Integrated Ocean Drilling Program Expedition 335 scientific prospectus; superfast spreading rate crust 4

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doi: 10.2204/iodp.sp.335.2010
Author(s): Teagle, Damon A. H.; Ildefonse, Benoît; Blum, Peter
Author Affiliation(s): Primary:
University of Southampton, National Oceanography Centre, Southampton, United Kingdom
Université de Montpellier II, France
Integrated Ocean Drilling Program, United States
Source: Scientific Prospectus (Integrated Ocean Drilling Program), Vol.335, 55p. Publisher: IODP Management International, College Station, TX, United States. ISSN: 1932-9415
Note: In English. 82 refs.
Summary: Integrated Ocean Drilling Program (IODP) Expedition 335 (14 April-4 June 2011) will be the fourth ocean cruise of the "Superfast" campaign to drill a deep hole into intact oceanic basement and will return to Ocean Drilling Program (ODP) Hole 1256D to deepen this scientific reference penetration a significant distance into cumulate gabbros. Cores and data recovered during the Superfast 4 expedition will provide hitherto unavailable observations that will test models of the accretion and evolution of the oceanic crust. Site 1256 was specifically located on oceanic crust that formed at a superfast spreading rate (>200 mm/y) to exploit the observed relationship between spreading rate and depth to axial low velocity zones, thought to be magma chambers, seismically imaged at active mid-ocean ridges. This was a deliberate strategy to reduce the drilling distance to gabbroic rocks because thick sequences of lavas and dikes have proved difficult to penetrate in past. ODP Leg 206 (2002) initiated operations at Site 1256, including the installation in Hole 1256D of a reentry cone with 16 inch casing inserted through the 250 m thick sedimentary cover and cemented into basement to facilitate deep drilling. The hole was then cored ∼500 m into basement. IODP Expeditions 309 and 312 (2005) successfully completed the first sampling of an intact section of upper oceanic crust from lavas, through the sheeted dikes, and into the upper gabbros. Hole 1256D now penetrates >1500 meters below seafloor (mbsf) and >1250 m subbasement and currently resides in the dike-gabbro transition zone. The first gabbroic rocks were encountered at 1407 mbsf. Below this lies a ∼100 m complex zone of fractionated gabbros intruded into contact metamorphosed dikes. Although previous cruises achieved the benchmark objective of reaching gabbro in intact ocean crust, critical scientific questions remain. These include the following: 1. Does the lower crust form by the recrystallization and subsidence of a high-level magma chamber (gabbro glacier), crustal accretion by intrusion of sills throughout the lower crust, or some other mechanism? 2. Is the plutonic crust cooled by conduction or hydrothermal circulation? 3. What is the geological nature of Layer 3 and the Layer 2/3 boundary at Site 1256? 4.What is the magnetic contribution of the lower crust to marine magnetic anomalies? Hole 1256D is poised at a depth where samples that should conclusively address these questions can be obtained, possibly with only a few hundred meters of drilling. Importantly, as of the end of Expedition 312, the hole was clear of debris and open to its full depth. Increased rates of penetration (1.2 m/h) and enhanced core recovery (>35%) in the gabbros indicate that this return to Hole 1256D could deepen the hole >300 m into plutonic rocks, past the transition from dikes to gabbro, and into a region of solely cumulate gabbroic rocks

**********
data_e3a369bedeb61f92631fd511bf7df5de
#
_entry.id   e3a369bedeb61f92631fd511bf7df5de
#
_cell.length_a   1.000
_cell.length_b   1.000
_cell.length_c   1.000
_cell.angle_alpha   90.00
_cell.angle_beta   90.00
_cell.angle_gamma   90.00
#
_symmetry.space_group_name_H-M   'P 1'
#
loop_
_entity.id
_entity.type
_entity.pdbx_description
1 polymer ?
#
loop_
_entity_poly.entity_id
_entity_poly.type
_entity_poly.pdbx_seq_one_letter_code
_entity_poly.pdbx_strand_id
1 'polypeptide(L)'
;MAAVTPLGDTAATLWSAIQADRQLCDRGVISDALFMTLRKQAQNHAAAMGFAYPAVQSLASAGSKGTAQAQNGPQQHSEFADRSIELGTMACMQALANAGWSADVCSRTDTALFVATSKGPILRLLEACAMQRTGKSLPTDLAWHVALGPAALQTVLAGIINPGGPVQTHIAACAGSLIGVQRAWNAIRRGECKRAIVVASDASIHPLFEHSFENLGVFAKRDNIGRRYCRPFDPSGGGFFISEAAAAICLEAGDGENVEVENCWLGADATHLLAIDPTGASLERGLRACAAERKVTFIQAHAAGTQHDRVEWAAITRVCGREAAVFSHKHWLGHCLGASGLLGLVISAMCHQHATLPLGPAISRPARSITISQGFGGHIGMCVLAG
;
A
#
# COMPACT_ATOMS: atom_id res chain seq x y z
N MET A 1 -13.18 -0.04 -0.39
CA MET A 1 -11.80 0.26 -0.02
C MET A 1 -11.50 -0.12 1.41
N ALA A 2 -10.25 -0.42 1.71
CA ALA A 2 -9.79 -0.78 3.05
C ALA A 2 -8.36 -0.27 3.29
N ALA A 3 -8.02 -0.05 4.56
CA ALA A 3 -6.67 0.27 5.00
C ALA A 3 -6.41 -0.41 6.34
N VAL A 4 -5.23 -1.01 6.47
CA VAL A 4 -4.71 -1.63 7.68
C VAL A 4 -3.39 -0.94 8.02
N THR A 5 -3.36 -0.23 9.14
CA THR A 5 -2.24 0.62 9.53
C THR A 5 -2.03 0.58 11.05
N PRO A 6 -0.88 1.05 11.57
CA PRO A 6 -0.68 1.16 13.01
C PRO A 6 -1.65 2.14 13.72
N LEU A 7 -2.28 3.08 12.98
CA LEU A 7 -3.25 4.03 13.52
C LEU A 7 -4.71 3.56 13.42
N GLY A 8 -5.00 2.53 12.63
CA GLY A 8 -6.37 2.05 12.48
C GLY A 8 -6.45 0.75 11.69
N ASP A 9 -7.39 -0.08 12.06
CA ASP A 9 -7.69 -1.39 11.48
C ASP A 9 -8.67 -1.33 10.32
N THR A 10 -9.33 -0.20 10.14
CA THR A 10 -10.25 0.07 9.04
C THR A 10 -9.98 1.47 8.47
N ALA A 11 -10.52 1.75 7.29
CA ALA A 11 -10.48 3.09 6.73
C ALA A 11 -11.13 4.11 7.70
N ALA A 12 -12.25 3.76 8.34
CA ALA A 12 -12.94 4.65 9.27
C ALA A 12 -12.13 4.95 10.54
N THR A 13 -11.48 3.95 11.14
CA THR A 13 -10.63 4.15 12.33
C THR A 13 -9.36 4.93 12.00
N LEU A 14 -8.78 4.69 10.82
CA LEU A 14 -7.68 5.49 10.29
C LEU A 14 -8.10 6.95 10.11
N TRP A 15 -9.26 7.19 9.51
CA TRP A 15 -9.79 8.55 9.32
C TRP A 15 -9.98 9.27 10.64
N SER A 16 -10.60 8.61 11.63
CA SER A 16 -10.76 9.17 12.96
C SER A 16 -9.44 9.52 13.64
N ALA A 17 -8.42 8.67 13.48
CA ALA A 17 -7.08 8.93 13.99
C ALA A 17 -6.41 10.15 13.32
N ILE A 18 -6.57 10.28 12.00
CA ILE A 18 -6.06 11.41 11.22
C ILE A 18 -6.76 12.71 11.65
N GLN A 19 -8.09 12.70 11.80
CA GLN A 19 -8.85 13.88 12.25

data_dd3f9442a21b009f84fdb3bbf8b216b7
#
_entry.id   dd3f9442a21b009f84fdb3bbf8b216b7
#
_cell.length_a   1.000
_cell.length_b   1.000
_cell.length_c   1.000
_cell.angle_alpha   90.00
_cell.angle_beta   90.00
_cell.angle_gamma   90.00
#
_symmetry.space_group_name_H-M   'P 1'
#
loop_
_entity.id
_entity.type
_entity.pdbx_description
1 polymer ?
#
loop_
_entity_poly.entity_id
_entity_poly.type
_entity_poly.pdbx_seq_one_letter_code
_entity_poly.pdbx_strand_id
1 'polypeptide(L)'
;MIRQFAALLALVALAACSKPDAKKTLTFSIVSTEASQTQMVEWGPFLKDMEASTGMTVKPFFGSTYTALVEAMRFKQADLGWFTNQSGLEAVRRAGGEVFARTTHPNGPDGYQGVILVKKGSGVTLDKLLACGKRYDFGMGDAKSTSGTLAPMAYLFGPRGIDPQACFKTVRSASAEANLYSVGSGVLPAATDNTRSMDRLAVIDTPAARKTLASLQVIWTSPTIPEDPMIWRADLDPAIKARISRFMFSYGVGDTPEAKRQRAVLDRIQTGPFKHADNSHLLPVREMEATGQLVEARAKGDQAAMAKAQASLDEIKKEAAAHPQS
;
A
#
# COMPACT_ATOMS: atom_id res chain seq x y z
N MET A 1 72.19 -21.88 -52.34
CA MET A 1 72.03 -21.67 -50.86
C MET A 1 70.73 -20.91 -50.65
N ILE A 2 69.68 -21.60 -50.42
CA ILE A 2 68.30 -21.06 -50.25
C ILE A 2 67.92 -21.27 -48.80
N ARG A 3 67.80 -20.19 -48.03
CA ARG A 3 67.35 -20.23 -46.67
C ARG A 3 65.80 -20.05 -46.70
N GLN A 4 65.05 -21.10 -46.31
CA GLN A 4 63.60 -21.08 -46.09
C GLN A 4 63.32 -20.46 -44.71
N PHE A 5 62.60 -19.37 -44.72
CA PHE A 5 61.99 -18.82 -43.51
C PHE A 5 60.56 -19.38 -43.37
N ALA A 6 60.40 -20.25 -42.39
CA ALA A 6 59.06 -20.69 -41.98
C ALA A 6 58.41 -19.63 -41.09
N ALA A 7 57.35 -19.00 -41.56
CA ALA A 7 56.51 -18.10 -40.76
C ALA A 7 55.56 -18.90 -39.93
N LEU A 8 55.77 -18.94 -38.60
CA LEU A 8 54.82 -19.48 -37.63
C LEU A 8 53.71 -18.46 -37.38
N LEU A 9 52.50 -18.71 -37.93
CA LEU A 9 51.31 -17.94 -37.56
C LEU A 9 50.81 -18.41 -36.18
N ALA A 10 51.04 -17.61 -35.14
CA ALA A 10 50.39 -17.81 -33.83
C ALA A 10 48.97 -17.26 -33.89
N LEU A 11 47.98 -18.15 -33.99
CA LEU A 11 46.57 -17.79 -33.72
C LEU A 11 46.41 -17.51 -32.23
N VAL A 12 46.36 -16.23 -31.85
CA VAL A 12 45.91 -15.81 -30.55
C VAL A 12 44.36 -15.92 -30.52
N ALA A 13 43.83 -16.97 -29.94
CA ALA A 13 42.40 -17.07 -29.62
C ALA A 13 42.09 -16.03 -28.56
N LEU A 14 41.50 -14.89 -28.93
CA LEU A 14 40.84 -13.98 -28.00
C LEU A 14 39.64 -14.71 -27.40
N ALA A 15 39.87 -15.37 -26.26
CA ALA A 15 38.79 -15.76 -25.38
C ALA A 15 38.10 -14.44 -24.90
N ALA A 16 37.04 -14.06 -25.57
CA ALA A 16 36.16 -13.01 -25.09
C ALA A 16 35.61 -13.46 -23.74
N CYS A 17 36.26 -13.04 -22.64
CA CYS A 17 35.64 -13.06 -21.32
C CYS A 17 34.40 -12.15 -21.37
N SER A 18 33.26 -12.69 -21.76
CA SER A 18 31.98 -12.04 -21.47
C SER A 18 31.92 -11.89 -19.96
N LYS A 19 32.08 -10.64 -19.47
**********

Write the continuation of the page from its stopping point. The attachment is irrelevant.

Year of Publication: 2010
Research Program: IODP Integrated Ocean Drilling Program
ODP Ocean Drilling Program
Key Words: 05 Petrology, Igneous and Metamorphic; 18 Geophysics, Solid-Earth; Boreholes; Cores; Cumulates; Downhole methods; Drilling; East Pacific; East Pacific Rise; Equatorial Pacific; Expedition 335; Gabbros; Geochemistry; Geophysical methods; Heat flow; Igneous rocks; Instruments; Integrated Ocean Drilling Program; Lava; Lithostratigraphy; Marine drilling; North Pacific; Northeast Pacific; ODP Site 1256; Ocean Drilling Program; Pacific Ocean; Planning; Plutonic rocks; Programs; Sea-floor spreading; Seismic methods; Velocity structure
Coordinates: N064400 N064400 W0915600 W0915600
Record ID: 2011001035
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